US visa probe puts Infy in spot of bother

US visa probe puts Infy in spot of bother

Narayana Murthy As I leave the board, I feel sad about the subpoena. The issue will be decided on its merits.

Accusations that Infosys , repeatedly violated terms of business visitor visas were first raised in a lawsuit filed in February in Alabama by Jack Palmer, an Infosys project manager. Aside from Palmer, at least two other Infosys managers in the US have submitted internal whistle-blower reports pointing to Indians on business visitor visas who were performing longer-term work not authorised under those visas, according to internal documents and current Infosys managers.

Infosys has acknowledged that it had received a subpoena from a federal grand jury in Texas seeking information about the company’s use of the visitor documents, known as B-1 visas. N R Narayana Murthy, Infosys founder, expressed his concern about the investigation at in his final address before he retired as company chairman.  “As I leave the board, I feel sad” about the subpoena, he said. “The issue will be decided on its merits in due course,” said Murthy.

In papers filed in Palmer’s lawsuit, Infosys denied all his accusations and asked a federal judge to remove the dispute from court and send it to arbitration. Infosys said it was committed to “absolute compliance” with American visa requirements and had undertaken an internal review of its practices.

“Infosys is a large and rapidly growing company,” the statement said. “We have made changes over time to certain of our policies relating to the business visa program and we may continue to make improvements in those policies and controls.”

Broader attack

The Infosys inquiry coincides with a broader attack in Congress on longer-term visas, known as H-1B, that Infosys and other Indian companies rely on to bring Indian technology workers to the US.  In recent years, top companies receiving those visas were not American names, but Infosys and Wipro.

The criminal investigation is perhaps the most worrisome development for Infosys, which enjoys a reputation as one of India’s best-run and most respected companies. The events began with Palmer, 43, a project manager from Alabama who was hired in 2008. In a sworn affidavit, Palmer said his differences with Infosys management began after he was summoned to a meeting in Bangalore in March 2010. Top executives, he said, discussed ways to “creatively” get around H-1B visa limitations “to fulfill the high demand for its customers at lower cost.”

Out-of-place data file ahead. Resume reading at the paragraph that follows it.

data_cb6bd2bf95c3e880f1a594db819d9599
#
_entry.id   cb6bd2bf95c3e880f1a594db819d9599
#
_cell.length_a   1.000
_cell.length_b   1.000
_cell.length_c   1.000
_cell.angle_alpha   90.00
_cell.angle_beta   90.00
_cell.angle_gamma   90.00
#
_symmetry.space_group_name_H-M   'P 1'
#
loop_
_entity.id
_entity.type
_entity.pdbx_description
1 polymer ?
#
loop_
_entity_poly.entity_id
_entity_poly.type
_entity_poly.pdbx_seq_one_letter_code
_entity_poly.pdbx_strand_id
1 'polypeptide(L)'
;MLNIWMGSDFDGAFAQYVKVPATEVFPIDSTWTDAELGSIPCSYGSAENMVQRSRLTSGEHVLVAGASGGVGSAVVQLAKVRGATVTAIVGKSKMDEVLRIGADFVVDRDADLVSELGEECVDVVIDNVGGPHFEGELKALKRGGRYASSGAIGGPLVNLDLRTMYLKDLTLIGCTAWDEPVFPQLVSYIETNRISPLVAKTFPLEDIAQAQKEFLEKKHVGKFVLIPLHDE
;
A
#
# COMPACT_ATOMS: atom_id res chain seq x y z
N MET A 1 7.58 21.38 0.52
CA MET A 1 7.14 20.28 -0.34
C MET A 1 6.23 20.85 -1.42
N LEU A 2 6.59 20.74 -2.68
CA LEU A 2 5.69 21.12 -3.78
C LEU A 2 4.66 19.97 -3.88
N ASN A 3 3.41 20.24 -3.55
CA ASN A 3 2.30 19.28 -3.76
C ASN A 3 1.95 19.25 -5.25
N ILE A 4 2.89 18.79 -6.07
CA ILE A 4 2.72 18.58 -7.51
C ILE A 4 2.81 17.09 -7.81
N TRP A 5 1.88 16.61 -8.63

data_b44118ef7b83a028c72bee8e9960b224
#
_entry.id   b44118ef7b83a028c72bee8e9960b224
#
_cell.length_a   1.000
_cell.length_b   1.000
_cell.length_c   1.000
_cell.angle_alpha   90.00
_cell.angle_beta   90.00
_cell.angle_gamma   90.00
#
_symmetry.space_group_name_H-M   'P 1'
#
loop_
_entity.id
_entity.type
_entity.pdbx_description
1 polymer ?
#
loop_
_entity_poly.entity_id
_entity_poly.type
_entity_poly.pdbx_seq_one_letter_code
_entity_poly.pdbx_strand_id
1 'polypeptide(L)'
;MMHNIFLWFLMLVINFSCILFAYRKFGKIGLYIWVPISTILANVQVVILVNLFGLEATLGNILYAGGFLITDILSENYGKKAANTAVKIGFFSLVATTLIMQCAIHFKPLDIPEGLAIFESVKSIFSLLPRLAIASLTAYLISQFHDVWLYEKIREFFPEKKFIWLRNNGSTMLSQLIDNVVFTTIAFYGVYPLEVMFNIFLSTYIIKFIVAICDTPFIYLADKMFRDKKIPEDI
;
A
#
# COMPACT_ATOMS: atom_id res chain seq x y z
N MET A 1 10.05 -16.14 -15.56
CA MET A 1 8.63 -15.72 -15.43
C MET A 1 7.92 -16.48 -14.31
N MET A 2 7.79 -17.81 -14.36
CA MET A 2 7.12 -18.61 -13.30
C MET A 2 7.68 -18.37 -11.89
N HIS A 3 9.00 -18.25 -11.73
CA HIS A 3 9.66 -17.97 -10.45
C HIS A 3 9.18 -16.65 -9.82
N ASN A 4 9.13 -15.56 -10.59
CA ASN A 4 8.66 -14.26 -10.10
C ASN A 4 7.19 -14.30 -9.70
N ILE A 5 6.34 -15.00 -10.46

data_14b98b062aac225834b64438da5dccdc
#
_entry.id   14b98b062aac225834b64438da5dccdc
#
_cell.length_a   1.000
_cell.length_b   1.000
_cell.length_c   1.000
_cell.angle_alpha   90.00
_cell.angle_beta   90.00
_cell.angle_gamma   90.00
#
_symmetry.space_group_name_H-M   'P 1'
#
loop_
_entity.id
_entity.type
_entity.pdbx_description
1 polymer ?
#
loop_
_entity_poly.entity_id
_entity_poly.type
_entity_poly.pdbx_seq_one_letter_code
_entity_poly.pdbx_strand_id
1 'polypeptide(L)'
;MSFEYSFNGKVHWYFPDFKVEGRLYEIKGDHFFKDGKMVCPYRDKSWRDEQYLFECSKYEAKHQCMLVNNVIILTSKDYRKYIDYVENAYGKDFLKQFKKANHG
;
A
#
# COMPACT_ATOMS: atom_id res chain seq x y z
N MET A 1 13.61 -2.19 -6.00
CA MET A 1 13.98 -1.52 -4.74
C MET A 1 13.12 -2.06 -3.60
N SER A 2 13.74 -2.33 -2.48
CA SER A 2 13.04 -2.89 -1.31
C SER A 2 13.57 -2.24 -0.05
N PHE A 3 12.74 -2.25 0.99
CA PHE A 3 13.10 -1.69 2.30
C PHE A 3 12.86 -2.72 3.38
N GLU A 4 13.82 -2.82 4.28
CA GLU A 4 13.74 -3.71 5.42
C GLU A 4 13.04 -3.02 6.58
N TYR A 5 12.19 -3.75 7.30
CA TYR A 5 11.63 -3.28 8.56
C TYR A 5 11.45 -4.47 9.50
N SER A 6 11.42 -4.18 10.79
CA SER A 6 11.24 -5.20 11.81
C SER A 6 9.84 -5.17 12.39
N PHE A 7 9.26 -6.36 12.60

Palmer said his supervisors asked him to write letters inviting workers to come from India for sales and training meetings, letters he believed were false. “I refused to write the letters,” he said.

After word got out of his refusal, Palmer said, he was chastised by his managers and began to receive threats by e-mail and telephone. In October, Infosys has confirmed, Palmer filed a whistle-blower report about B-1 visa holders from India assigned to projects he or others managed. His report said the B-1 visa holders were doing the same tasks as workers on H-1B visas, including writing and testing software code. Palmer said he personally knew of at least 60 Indian workers doing contract work on B-1 visas. Palmer still works at Infosys.  Kenneth Mendelsohn, his lawyer in Montgomery, provided documents and e-mails that he said Palmer shared with investigators from the State Department Bureau of Diplomatic Security, Department of Homeland Security and Justice Department.

Email exchange

In one email, another Infosys manager confirmed to Palmer that three Indians on B-1 visas were “working on client sites” on a contract with Baker Hughes, an oil services company in Houston.

In an email exchange with Jeffrey Friedel, a top lawyer for Infosys, Palmer described the work assigned to one B-1 visa holder on a project for Heidrick & Struggles, an executive search company in Chicago. “His project task consists of reviewing designs and then to physically create and write test scripts,” Palmer wrote. “This process is repeated over many weeks.”

Referring to the same employee, another manager wrote that he was “working on a B-1 visa” and cautioned his colleagues not to include the man’s name in any contracts. “We can’t put name on B-1 people for contract,” the manager wrote.  At least one of Infosys’ major clients, Wal-Mart, has been contacted by investigators about its contracts with Infosys. There has been no suggestion of wrongdoing by any Infosys client mentioned in the visa investigations.

Palmer, filed his lawsuit claiming that Infosys had failed to protect him from threats from within company he received after submitting his whistle-blower report, and had unfairly withheld more than $100,000 in bonuses he was owed.

While denying Palmer’s claims, Infosys has noted that Indian employees with business visitor visas are a small part — less than 2 per cent — of its teams in the United States. The company reports a total of 15,500 employees in this country, including 10,100 on H-1B visas. North American clients account for 65 per cent of the company’s revenue.
At least one top Indian executive overseeing US immigration procedures has resigned from the company, Infosys said.

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